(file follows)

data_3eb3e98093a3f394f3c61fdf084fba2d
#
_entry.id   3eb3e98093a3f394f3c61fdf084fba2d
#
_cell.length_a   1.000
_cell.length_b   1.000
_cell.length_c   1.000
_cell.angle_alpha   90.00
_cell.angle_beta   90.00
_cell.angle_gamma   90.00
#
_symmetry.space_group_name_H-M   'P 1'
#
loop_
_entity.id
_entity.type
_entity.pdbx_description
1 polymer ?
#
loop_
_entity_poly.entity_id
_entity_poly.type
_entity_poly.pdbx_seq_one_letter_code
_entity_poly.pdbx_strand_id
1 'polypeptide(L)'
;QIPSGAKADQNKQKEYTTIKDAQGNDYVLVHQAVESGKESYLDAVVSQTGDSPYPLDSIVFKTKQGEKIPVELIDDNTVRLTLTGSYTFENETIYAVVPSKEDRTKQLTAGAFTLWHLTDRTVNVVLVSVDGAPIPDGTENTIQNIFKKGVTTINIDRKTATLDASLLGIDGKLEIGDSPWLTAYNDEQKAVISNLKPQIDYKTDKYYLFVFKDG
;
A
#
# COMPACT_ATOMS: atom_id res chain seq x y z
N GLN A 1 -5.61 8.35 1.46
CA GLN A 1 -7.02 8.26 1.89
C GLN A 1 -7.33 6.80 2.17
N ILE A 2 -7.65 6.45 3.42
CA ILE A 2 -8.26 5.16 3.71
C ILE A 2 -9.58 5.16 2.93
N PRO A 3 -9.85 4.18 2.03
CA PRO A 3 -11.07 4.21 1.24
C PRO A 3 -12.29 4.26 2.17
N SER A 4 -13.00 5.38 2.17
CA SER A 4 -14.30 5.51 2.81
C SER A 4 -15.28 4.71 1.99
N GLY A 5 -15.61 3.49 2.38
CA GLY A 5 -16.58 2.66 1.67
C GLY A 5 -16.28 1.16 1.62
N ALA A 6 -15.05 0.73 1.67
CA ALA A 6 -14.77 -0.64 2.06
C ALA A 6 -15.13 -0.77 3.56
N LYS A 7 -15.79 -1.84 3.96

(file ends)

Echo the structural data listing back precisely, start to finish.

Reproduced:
data_3eb3e98093a3f394f3c61fdf084fba2d
#
_entry.id   3eb3e98093a3f394f3c61fdf084fba2d
#
_cell.length_a   1.000
_cell.length_b   1.000
_cell.length_c   1.000
_cell.angle_alpha   90.00
_cell.angle_beta   90.00
_cell.angle_gamma   90.00
#
_symmetry.space_group_name_H-M   'P 1'
#
loop_
_entity.id
_entity.type
_entity.pdbx_description
1 polymer ?
#
loop_
_entity_poly.entity_id
_entity_poly.type
_entity_poly.pdbx_seq_one_letter_code
_entity_poly.pdbx_strand_id
1 'polypeptide(L)'
;QIPSGAKADQNKQKEYTTIKDAQGNDYVLVHQAVESGKESYLDAVVSQTGDSPYPLDSIVFKTKQGEKIPVELIDDNTVRLTLTGSYTFENETIYAVVPSKEDRTKQLTAGAFTLWHLTDRTVNVVLVSVDGAPIPDGTENTIQNIFKKGVTTINIDRKTATLDASLLGIDGKLEIGDSPWLTAYNDEQKAVISNLKPQIDYKTDKYYLFVFKDG
;
A
#
# COMPACT_ATOMS: atom_id res chain seq x y z
N GLN A 1 -5.61 8.35 1.46
CA GLN A 1 -7.02 8.26 1.89
C GLN A 1 -7.33 6.80 2.17
N ILE A 2 -7.65 6.45 3.42
CA ILE A 2 -8.26 5.16 3.71
C ILE A 2 -9.58 5.16 2.93
N PRO A 3 -9.85 4.18 2.03
CA PRO A 3 -11.07 4.21 1.24
C PRO A 3 -12.29 4.26 2.17
N SER A 4 -13.00 5.38 2.17
CA SER A 4 -14.30 5.51 2.81
C SER A 4 -15.28 4.71 1.99
N GLY A 5 -15.61 3.49 2.38
CA GLY A 5 -16.58 2.66 1.67
C GLY A 5 -16.28 1.16 1.62
N ALA A 6 -15.05 0.73 1.67
CA ALA A 6 -14.77 -0.64 2.06
C ALA A 6 -15.13 -0.77 3.56
N LYS A 7 -15.79 -1.84 3.96